Lindsey Vonn has won more World Cup ski races than any woman in history.
Lindsey Caroline Kildow was born in St. Paul, Minnesota, on October 18, 1984, and grew up in nearby Burnsville. Her father, who won a national junior ski title before a knee injury derailed his career, pushed the oldest of his five children hard and had Lindsey on skis by age two. She learned to ski at Buck Hill, a 300-foot run in Burnsville, where she was coached by Erich Sailer, an Austrian Hall of Famer, who also worked with three-time Olympian Kristina Koznick. In 1994, Lindsey met Olympic gold medal winner and two-time World Cup champion Picabo Street at Buck Hill. Street, who lived in Vail, Colorado, became Lindsey’s mentor and role model, and Kildow began commuting to Vail to train. Two years later, the Kildow family moved to Vail so Lindsey could learn to ski race in world-class terrain. “Vail was wonderful to me but I missed all the traditional things of childhood–sleepovers, school dances…all my brothers and sisters had left their friends for me. That was stressful for them. I felt so guilty.” Lindsey became the first American to win the Cadets [under 14] slalom events at Trofeo Topolino di Sci Alpino in Italy. After climbing through the ranks of the U.S. Ski Team, she made her World Cup debut at 16 in Park City, Utah in November, 2000. Kildow had just turned 16 and, fourteen months later, made her Olympic debut in the 2002 Winter Games in Salt Lake City, competing in both slalom and combined, where she finished sixth. The following year, Lindsey earned a silver medal in downhill at the Junior World Championships in France.
The World Cup tour is the premier circuit for alpine skiing competition. Ski racing is comprised of five disciplines; Slalom, skiing between 40 to 60 closely spaced poles or gates, necessitating quicker and shorter turns, Giant Slalom, featuring 46 to 58 poles or gates spaced further apart than slalom and raced over a longer course that includes a vertical drop of 250-400 meters, Downhill, the marquee event in racing, which is all about speed and is raced over a long, icy course that includes turns, shallow dips and small jumps. Super-G, also a speed event, is usually set on the same course as downhill, but with a lower starting point, while Combined includes one run of downhill and two runs of slalom, each contested on separate days with first place going to the skier with the fastest aggregate time. Unlike the Olympics or World Championships, World Cup standings are based on performance over an entire season, as opposed to a single competition.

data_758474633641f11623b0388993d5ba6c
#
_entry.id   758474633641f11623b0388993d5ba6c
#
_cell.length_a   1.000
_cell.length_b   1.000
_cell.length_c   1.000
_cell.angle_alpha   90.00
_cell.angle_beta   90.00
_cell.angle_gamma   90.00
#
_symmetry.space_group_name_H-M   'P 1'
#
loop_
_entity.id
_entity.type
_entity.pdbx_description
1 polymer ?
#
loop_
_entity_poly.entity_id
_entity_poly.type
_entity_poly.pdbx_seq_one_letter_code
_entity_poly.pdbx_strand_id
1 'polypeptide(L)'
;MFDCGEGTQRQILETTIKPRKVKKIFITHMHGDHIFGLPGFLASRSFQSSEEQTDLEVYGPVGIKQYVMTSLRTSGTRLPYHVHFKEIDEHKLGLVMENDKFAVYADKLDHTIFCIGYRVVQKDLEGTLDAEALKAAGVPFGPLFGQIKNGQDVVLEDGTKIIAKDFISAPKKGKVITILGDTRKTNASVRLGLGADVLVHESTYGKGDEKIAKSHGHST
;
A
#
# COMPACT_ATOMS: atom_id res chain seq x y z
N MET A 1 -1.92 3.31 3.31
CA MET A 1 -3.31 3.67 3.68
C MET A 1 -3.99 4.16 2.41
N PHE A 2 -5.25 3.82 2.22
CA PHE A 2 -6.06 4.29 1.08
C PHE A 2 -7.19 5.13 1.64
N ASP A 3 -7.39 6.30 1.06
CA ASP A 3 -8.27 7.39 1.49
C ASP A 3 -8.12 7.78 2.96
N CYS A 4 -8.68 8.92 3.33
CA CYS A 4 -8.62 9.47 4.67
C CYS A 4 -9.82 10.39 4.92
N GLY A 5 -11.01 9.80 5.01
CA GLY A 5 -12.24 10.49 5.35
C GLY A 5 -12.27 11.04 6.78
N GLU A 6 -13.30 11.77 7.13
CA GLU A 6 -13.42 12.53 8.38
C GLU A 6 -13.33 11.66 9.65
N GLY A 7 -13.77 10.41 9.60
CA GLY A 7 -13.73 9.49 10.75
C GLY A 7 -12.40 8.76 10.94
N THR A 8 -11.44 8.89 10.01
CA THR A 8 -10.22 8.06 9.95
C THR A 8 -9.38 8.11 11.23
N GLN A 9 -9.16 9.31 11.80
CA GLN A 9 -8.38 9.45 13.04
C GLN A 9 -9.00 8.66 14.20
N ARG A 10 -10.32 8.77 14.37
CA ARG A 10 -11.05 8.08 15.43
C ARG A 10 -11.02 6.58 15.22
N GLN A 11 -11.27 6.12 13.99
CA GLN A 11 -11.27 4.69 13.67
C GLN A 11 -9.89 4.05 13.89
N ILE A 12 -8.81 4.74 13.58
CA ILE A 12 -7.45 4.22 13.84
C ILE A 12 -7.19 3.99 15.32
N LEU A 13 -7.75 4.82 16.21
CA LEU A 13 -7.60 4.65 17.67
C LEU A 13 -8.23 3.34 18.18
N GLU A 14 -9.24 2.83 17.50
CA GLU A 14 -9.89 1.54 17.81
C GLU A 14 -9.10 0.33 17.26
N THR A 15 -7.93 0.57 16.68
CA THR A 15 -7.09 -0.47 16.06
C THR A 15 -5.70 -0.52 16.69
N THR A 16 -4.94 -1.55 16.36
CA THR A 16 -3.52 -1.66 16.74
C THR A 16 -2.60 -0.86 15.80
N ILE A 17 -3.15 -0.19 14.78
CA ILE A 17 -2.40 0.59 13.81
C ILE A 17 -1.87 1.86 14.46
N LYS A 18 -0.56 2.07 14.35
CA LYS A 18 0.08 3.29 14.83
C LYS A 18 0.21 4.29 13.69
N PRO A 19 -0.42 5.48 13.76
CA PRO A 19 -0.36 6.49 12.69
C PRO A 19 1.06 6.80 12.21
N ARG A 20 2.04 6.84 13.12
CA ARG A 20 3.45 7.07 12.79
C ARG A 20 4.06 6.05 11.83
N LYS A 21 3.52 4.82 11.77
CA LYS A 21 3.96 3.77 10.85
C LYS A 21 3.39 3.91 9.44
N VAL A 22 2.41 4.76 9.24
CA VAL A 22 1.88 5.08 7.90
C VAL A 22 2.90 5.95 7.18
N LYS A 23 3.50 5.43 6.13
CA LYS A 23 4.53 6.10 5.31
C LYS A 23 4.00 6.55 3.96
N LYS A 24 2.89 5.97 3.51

In her fourth year on the World Cup tour, Lindsey Kildow finished sixth overall, the first of nine straight years she would finish in the top ten. After winning her first career World Cup race in 2006, she went on to win two more that season. in 2007, she married Olympic skier Thomas Vonn at the Silver Lake Lodge in Park City before going on to win three races that year. Vonn’s breakout season came in 2008, when she won the first of three consecutive World Cup overall championships. After taking gold medals in downhill and Super-G in the 2009 World Championships in Savoie, France, Vonn enjoyed the best season of her career in 2010. At the Vancouver Winter Games, she became the first American woman to win a gold medal in downhill while taking bronze in Super-G. Vonn then won her 33rd career World Cup race, surpassing Bode Miller for most Cup victories by an American en route to becoming the third woman to claim three World Cup overall titles in a career. Vonn was named AP Female Athlete of the Year—the first skier ever to win that award, and was also named USOC Sportswoman of the Year and Laureus World Sports Awards Sportswoman of the Year. After tearing an ACL, MCL and fracturing her right tibia in a crash in Austria in 2013, Vonn returned in January 2015 to win her 63rd career World Cup race, breaking Austria’s Annemarie Moser-Proll’s 35-year-old record for most wins of all-time.
Lindsey Vonn has won four World Cup overall championships, joining Moser-Proll as the only two females in history to accomplish that feat. She owns seven World Cup season titles in downhill, five in Super-G and three in combined. Vonn has won 76 World Cup races in her career and is one of six women to have won races in all five disciplines. In 14 seasons as a professional ski racer, Vonn has earned 15 World Cup discipline titles, had 124 podium [top three] finishes and 195 top tens. Lindsey is fluent in German, having learned the language in order to communicate with fans, media and fellow competitors while racing in Europe. In summer, she trains six to eight hours a day, six days a week, incorporating endurance cycling, tight rope walking and reaction work into her routine. During the season, she focuses on speed, recovery and the technical aspects of skiing. Picabo Street said of Vonn, “Lindsey has a love for the fall line and for skiing that you cannot teach or buy. She has the discipline to sacrifice like only champions do and a work ethic that has now made her the greatest female alpine skier ever.”
On this date in 2015, Lindsey Vonn captured her seventh crystal globe trophy as World Cup women’s downhill champion in at a competition in Meribel, France.